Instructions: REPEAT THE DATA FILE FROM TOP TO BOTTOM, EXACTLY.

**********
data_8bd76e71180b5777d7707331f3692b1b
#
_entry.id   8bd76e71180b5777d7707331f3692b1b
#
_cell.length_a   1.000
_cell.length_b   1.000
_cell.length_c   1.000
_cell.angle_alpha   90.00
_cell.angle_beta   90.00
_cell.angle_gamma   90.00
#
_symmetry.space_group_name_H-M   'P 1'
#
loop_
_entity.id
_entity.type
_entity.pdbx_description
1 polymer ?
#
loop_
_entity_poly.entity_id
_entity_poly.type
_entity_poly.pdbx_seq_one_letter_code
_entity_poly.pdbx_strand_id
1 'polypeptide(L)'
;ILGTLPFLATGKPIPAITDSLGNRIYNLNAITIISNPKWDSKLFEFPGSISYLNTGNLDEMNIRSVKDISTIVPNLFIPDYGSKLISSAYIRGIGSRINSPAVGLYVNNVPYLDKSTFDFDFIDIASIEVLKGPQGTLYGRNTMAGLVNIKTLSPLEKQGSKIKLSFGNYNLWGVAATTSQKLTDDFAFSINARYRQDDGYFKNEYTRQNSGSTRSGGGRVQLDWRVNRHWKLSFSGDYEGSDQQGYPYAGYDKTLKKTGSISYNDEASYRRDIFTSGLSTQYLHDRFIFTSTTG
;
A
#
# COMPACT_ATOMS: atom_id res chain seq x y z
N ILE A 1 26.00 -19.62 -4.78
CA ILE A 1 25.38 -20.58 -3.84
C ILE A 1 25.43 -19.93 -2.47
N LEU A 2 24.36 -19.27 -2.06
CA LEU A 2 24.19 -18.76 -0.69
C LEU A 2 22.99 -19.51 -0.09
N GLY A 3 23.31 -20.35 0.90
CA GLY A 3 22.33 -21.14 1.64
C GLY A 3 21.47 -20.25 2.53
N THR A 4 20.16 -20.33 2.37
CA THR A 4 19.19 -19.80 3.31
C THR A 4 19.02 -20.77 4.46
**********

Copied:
data_8bd76e71180b5777d7707331f3692b1b
#
_entry.id   8bd76e71180b5777d7707331f3692b1b
#
_cell.length_a   1.000
_cell.length_b   1.000
_cell.length_c   1.000
_cell.angle_alpha   90.00
_cell.angle_beta   90.00
_cell.angle_gamma   90.00
#
_symmetry.space_group_name_H-M   'P 1'
#
loop_
_entity.id
_entity.type
_entity.pdbx_description
1 polymer ?
#
loop_
_entity_poly.entity_id
_entity_poly.type
_entity_poly.pdbx_seq_one_letter_code
_entity_poly.pdbx_strand_id
1 'polypeptide(L)'
;ILGTLPFLATGKPIPAITDSLGNRIYNLNAITIISNPKWDSKLFEFPGSISYLNTGNLDEMNIRSVKDISTIVPNLFIPDYGSKLISSAYIRGIGSRINSPAVGLYVNNVPYLDKSTFDFDFIDIASIEVLKGPQGTLYGRNTMAGLVNIKTLSPLEKQGSKIKLSFGNYNLWGVAATTSQKLTDDFAFSINARYRQDDGYFKNEYTRQNSGSTRSGGGRVQLDWRVNRHWKLSFSGDYEGSDQQGYPYAGYDKTLKKTGSISYNDEASYRRDIFTSGLSTQYLHDRFIFTSTTG
;
A
#
# COMPACT_ATOMS: atom_id res chain seq x y z
N ILE A 1 26.00 -19.62 -4.78
CA ILE A 1 25.38 -20.58 -3.84
C ILE A 1 25.43 -19.93 -2.47
N LEU A 2 24.36 -19.27 -2.06
CA LEU A 2 24.19 -18.76 -0.69
C LEU A 2 22.99 -19.51 -0.09
N GLY A 3 23.31 -20.35 0.90
CA GLY A 3 22.33 -21.14 1.64
C GLY A 3 21.47 -20.25 2.53
N THR A 4 20.16 -20.33 2.37
CA THR A 4 19.19 -19.80 3.31
C THR A 4 19.02 -20.77 4.46